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Mountain Climber Is Humanist at Heart

Posted November. 02, 2005 05:07,   


“Man is the most valuable commodity in the world,” says mountain climber Um Hong-il. “In that respect, I pride myself in being a humanist.”

Um (45, director of Treksta and the Pagoda Academy) was the first Asian to climb the 14 8,000m peaks of the Himalayas after reaching the summit of K2 (8,611 meters above sea-level), regarded as the most difficult and dangerous Himalayan peak of all, on July 31, 2000.

He began his assault on the peaks in 1985 with an attempt on Mt. Everest, and has been climbing the high peaks of the Himalayas ever since. But his heart has always given more love to people than to mountains.

“I am a humanist”–

Um will leave for Nepal on November 5 and visit Pangboche, a village 3,800 meters above sea-level on Mt. Everest. But he is not making this visit to climb the world’s highest mountain again, which he has completed three times in six tries. He is planning to meet the family of a Sherpa who lost his life during one of his Everest expeditions in 1986 and deliver consolation money. Um created a scholarship fund worth 300 million won with the help of his company, Treksta, for the family of the Sherpa.

This May, Um retrieved the body of Park Moo-taek (a member of the Keimyung University Everest Expedition team) right below the summit of the mountain, some 8,750 meters above sea-level, which touched the hearts of many. Park had been killed in an accident in May 2004 during a climb. Um called the team that was sent to retrieve the body the “Human Expedition team”.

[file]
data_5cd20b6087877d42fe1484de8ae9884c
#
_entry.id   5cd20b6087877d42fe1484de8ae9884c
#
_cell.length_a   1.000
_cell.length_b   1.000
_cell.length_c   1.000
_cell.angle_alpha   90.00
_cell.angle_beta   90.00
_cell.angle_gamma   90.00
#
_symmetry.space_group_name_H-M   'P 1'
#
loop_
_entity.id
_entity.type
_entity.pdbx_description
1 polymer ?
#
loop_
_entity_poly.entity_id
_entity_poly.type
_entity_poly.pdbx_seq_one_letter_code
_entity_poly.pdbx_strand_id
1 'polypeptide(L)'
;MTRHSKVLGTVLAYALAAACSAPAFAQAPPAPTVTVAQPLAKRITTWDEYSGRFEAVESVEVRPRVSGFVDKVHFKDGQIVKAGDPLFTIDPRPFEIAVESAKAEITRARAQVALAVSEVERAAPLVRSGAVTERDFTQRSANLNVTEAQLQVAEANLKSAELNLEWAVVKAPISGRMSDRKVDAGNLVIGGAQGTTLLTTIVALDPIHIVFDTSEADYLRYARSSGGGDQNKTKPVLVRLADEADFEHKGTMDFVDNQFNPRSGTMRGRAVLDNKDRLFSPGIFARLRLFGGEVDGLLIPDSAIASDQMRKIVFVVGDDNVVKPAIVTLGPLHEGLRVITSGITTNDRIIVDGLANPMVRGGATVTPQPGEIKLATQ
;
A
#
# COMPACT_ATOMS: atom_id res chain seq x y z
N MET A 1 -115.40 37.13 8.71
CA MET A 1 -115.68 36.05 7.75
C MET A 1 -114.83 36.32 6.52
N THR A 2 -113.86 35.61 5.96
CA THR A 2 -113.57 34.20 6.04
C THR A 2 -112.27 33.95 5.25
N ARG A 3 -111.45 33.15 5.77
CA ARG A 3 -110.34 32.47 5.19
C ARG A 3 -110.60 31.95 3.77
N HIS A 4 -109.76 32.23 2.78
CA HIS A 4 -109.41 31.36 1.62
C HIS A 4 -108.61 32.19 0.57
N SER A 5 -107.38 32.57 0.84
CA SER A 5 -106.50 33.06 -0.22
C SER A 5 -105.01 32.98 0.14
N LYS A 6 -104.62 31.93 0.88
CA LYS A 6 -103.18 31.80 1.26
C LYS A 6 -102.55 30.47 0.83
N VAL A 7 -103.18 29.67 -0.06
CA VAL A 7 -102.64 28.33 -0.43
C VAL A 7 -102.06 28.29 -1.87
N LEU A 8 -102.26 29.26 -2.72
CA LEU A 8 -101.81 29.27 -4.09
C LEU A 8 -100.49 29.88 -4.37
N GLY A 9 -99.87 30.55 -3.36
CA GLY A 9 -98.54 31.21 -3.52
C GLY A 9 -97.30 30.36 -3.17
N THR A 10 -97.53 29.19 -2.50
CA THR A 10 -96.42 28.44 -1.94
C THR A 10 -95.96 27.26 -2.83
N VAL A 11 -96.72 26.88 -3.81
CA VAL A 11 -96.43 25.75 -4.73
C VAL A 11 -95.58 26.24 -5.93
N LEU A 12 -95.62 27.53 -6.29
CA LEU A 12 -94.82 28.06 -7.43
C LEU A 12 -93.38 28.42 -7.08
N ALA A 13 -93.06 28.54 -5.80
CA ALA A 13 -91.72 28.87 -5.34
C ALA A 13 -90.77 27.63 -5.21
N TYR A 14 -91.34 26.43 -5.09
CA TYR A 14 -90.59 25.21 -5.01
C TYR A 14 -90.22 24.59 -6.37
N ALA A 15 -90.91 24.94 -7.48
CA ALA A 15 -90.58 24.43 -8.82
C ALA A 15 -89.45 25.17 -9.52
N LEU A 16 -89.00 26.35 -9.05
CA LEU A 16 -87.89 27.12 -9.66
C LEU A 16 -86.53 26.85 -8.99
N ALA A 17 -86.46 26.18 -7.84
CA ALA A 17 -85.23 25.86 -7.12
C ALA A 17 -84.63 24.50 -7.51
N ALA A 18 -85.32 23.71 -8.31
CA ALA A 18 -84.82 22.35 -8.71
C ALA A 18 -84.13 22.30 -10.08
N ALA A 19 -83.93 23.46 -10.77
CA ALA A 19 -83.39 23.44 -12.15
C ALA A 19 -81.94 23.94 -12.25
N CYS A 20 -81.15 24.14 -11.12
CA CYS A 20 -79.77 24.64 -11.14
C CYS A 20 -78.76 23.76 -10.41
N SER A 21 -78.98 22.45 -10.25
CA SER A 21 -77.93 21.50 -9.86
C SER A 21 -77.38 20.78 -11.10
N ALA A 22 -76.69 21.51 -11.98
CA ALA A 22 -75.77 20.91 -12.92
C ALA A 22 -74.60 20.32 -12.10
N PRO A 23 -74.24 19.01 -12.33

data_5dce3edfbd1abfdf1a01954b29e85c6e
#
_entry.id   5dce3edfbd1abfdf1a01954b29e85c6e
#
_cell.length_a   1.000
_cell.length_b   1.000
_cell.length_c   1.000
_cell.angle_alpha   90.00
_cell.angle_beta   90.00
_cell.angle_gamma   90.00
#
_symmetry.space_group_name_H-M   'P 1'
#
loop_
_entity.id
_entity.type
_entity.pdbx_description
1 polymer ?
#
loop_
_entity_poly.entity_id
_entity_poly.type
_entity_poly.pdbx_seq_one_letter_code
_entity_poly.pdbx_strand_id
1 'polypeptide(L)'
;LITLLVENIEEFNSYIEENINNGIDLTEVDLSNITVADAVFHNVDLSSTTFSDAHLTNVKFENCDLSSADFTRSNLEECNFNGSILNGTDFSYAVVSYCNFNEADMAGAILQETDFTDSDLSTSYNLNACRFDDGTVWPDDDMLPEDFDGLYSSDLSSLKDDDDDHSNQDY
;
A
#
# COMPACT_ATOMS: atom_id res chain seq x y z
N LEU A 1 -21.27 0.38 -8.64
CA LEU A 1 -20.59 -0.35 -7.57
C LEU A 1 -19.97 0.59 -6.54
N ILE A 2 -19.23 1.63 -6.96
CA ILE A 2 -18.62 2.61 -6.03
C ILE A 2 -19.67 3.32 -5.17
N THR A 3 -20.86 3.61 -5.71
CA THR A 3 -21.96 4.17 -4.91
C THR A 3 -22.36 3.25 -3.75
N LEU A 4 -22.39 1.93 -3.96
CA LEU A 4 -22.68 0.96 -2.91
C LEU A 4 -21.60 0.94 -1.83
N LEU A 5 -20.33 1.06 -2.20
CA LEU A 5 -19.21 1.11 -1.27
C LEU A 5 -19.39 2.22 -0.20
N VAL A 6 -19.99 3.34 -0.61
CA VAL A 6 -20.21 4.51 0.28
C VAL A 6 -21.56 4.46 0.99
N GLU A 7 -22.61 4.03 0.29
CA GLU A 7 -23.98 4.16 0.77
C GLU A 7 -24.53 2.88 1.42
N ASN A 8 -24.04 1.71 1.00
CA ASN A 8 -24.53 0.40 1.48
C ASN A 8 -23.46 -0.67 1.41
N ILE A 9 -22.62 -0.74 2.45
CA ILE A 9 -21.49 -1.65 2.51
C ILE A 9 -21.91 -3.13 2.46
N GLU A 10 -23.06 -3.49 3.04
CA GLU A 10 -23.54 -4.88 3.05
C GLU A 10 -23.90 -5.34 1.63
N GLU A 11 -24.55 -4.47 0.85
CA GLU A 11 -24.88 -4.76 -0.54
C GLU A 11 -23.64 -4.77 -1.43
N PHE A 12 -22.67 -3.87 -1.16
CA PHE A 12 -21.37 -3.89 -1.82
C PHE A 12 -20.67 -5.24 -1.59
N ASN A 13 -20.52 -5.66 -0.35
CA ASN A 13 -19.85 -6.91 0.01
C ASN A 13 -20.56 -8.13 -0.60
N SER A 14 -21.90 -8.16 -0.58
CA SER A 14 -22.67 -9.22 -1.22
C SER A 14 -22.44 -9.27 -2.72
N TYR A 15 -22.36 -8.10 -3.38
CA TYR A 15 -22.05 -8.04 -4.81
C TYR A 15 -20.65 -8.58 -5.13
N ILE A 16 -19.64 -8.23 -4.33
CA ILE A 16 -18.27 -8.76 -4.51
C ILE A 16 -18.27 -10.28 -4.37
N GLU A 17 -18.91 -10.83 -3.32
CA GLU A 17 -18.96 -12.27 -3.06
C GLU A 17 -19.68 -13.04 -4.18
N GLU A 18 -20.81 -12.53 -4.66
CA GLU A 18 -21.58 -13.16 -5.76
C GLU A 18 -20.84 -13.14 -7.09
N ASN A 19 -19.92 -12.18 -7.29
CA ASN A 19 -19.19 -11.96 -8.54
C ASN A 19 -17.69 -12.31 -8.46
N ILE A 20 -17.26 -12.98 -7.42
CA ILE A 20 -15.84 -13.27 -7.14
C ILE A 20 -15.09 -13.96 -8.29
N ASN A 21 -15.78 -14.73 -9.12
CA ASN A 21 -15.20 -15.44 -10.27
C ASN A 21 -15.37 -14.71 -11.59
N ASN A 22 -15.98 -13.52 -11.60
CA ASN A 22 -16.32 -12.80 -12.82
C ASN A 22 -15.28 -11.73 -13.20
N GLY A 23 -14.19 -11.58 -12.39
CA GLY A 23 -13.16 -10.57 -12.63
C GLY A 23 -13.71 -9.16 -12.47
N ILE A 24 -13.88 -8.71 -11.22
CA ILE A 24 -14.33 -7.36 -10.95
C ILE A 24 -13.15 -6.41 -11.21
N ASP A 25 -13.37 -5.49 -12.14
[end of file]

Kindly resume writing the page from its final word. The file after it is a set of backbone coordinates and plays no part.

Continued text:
Um started climbing the Himalayas in his 20s-

Um was born in Goseong, Gyeongnam Province, and moved to Uijeongbu, Gyeonggi Province at the age of three. His parents ran a business at the entrance of Mangweol temple at Mt. Dobong, and he had climbed the mountain like a squirrel ever since he was a toddler. He applied to become a member of the military underwater demolition teams, and after finishing his military services in 1984, he started his Himalayan ascents with the encouragement of his senior the year after. His first challenge was Mt. Everest, the highest mountain in the world. He climbed 7,800 meters in 1985, 8,800 meters in 1986, and finally conquered the mountain in 1988.

“I should have just died on the mountain instead of coming back down” –

His path to conquer the 14 8,000-meter peaks of the Himalayas was filled with years of bitter adversity. In particular, after his conquest of Mt. Everest in 1988, he challenged the high peaks of the Himalayas six times until 1992, including Annapurna (8,091 meters above sea-level), but failed all six attempts. On his climb to Nanga Parbat (8,125 meters above sea-level), he lost the first and second toes of his right foot to frostbite.

Um completed the 14 Himalayan peaks after conquering K2 in 2000, but controversy over his climbs was waiting for him when he came back. His ascents of Shishapangma (8,027 meters above sea-level) in 1993 and Lhotse (8,516 meters above sea-level) in 1995 were the targets of criticism. “I completed my climbs to the summits and therefore have nothing to be ashamed of, but there are people who keep trying to cut me down. There are times when I think it would have been better if I had just died in the mountains.”

In response to his critics, he then climbed the two mountains again in 2001. His climbs to the high peaks are still to be continued.

Chang Jeon jeon@donga.com